While we can talk more about the great products of Fantasy Flight Games, let us not forget the games of decades past. A long time ago, before the new trilogy (and even the prequels), we had our own ways to explore a galaxy far, far away.
Although several games came out the year Star Wars premiered, most remember this lovely submission from Kenner. A simple game, each player controlled a squadron of X-Wings as they attempted to get past turrets, TIE Fighters, and into the trench.
With a rotating central board, combats, and “life points” (in the form of your 3-ship squadron), this old-school game had some advanced ideas. Still, like most 70’s spinner-based games, this was mostly a fancy version of Chutes N’ Ladders suitable for kids.
Kenner and others only tried a few more board games during the Empire Strikes Back era. The “best” (if you could call it that) was a lovely journey across the icy planet of Hoth.
Another spinner-based game, this one included an almost RPG-like quality, where you built up cards through encounters. Like a cheap Talisman, only once you’d acquired everything necessary could you enter the central area and attempt to defeat Darth Vader.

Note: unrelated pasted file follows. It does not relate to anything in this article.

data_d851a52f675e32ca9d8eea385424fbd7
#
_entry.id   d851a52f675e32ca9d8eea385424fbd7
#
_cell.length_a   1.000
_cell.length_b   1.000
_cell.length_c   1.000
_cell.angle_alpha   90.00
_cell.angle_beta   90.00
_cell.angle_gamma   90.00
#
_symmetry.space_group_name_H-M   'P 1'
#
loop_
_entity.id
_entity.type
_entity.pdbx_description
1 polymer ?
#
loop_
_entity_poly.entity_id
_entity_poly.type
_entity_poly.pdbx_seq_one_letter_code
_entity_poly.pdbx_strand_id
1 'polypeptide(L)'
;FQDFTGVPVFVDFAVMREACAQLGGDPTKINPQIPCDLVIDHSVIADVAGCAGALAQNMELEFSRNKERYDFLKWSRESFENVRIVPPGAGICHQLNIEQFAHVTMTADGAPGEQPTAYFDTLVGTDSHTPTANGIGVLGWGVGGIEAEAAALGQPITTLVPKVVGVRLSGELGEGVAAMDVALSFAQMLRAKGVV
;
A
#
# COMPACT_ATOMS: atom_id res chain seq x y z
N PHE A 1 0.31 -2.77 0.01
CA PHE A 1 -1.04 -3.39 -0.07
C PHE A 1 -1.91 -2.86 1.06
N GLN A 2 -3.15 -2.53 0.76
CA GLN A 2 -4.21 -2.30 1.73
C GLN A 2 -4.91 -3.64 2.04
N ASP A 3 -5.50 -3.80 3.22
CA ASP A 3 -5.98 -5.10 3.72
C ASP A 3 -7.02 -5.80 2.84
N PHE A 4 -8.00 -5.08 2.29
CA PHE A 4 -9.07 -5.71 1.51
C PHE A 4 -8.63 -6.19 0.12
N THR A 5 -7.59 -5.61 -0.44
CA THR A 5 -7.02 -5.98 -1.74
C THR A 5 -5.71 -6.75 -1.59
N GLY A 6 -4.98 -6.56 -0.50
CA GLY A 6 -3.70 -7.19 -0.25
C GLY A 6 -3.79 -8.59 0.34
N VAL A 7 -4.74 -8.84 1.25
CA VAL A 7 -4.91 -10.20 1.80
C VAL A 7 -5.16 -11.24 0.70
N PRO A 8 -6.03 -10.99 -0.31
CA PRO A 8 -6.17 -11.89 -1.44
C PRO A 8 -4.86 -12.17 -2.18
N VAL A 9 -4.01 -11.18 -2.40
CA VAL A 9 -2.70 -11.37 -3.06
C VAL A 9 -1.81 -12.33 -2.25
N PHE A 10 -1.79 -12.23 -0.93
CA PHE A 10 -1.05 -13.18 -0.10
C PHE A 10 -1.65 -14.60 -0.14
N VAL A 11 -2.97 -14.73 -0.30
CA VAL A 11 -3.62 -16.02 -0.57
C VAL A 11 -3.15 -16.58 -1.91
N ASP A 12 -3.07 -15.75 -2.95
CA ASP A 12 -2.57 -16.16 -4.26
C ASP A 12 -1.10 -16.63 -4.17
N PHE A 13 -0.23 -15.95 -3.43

This game was an all-time favorite of my youth, if only because you could push the pawns off the sail barge and watch them fall into the sarlacc’s mouth. Bonus points because the 3-D cardboard could also be used to play with my small Star Wars mini figures!
A simple cooperative game, you played cards for movement and (if next to an enemy) flipped the top card to see if you knocked them off. Only once you’d done that to everyone, including Boba Fett and Nikto, could you try to take out Jabba. The person who defeated the most points of enemies wins!
For the most part, Star Wars games during the original trilogy were children’s games or variants of war and board games. Years after the movies ended, West End Games gave us the first tabletop RPG, and the fandom changed.
WEG’s roleplaying game was a primary force behind the Expanded Universe, with their lore filling in much of what the movies didn’t give us. Their supplements were considered canon so much they laid the foundation for Timothy Zahn’s Heir to the Empire series, the original sequels to the movie.
A great system that used 6-sided dice, this RPG may not have been the most balanced, but it emulated the cinematic nature of the films. The system was revised and further expanded, including a hex-based wargame for starfighter dogfights and a miniatures wargame for ground battles.
With the rise of Magic: the Gathering, it seemed like every franchise had its own CCG. Things were no different for Star Wars when Decipher put out their own variation.
Like most CCGs, you constructed a deck from randomized packs with which you battled your opponent. “Life Force” was lost as characters and vehicles were destroyed, while new locations granted you extra life.
One difference was that players had to choose either Rebellion or Empire – the game wasn’t initially intended for anyone to play whatever “side” they wanted. Still, there was a lot of variety and tactics, and the game lasted far beyond when it was officially printed.